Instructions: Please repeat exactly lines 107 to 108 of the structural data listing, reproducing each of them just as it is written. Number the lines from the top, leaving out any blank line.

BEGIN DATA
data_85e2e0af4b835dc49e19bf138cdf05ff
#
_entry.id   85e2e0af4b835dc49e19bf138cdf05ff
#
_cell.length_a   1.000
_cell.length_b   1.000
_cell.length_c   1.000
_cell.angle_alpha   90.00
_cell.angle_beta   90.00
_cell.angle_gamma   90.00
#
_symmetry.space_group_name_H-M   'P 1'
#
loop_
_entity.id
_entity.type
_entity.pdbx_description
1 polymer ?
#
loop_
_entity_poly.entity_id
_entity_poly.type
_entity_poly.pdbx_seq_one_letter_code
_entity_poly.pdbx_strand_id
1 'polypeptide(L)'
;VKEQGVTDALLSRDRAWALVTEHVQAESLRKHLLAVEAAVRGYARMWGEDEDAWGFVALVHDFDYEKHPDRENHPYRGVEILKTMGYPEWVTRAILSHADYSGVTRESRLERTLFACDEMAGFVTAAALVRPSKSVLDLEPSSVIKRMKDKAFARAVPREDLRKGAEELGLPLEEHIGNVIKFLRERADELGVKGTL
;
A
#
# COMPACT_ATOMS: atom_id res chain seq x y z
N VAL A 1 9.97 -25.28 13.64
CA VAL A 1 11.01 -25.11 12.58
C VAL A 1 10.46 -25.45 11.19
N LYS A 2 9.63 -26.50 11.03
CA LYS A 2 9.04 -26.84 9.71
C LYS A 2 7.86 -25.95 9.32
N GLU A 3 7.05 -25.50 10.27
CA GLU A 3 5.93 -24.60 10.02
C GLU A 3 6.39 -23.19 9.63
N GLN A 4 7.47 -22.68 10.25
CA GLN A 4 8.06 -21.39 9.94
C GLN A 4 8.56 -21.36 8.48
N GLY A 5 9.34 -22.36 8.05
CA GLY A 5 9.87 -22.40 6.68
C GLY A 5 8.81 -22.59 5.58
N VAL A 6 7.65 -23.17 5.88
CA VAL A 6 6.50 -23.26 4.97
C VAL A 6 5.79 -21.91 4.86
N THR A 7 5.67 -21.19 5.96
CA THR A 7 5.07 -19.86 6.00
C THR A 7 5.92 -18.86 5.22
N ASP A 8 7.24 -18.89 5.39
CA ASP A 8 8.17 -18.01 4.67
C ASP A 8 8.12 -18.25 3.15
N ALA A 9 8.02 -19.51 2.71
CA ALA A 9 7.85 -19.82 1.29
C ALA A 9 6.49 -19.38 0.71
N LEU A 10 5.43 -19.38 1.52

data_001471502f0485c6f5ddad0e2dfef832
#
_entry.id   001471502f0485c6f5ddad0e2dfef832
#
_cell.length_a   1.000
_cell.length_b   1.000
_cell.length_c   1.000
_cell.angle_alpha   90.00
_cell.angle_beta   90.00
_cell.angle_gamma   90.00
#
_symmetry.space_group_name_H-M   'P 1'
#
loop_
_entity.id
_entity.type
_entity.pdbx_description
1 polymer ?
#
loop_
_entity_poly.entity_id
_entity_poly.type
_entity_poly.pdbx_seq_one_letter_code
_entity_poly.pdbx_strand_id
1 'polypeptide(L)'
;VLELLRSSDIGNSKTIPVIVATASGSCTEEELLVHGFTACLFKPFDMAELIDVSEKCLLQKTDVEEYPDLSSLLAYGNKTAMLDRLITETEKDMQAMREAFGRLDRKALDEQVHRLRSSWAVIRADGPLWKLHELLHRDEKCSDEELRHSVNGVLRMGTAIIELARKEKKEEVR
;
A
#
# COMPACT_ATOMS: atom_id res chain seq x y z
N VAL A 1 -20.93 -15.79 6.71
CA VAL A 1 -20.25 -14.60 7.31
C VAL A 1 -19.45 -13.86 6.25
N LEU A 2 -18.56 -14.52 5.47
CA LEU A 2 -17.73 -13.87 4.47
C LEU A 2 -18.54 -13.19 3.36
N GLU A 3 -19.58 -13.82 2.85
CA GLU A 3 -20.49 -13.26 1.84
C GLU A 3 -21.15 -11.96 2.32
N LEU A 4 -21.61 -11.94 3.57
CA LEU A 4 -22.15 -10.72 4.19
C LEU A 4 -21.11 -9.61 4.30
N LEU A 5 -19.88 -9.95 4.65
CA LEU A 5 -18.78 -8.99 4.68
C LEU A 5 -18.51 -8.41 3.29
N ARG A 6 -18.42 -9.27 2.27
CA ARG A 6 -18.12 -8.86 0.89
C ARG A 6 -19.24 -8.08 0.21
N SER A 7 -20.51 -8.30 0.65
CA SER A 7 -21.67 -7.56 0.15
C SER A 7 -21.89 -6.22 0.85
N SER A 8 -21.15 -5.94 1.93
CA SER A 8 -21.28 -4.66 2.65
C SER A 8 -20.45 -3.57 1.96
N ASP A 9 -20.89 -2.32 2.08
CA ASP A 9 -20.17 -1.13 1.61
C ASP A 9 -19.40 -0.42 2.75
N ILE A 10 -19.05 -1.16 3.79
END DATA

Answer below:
N SER A 7 -20.51 -8.30 0.65
CA SER A 7 -21.67 -7.56 0.15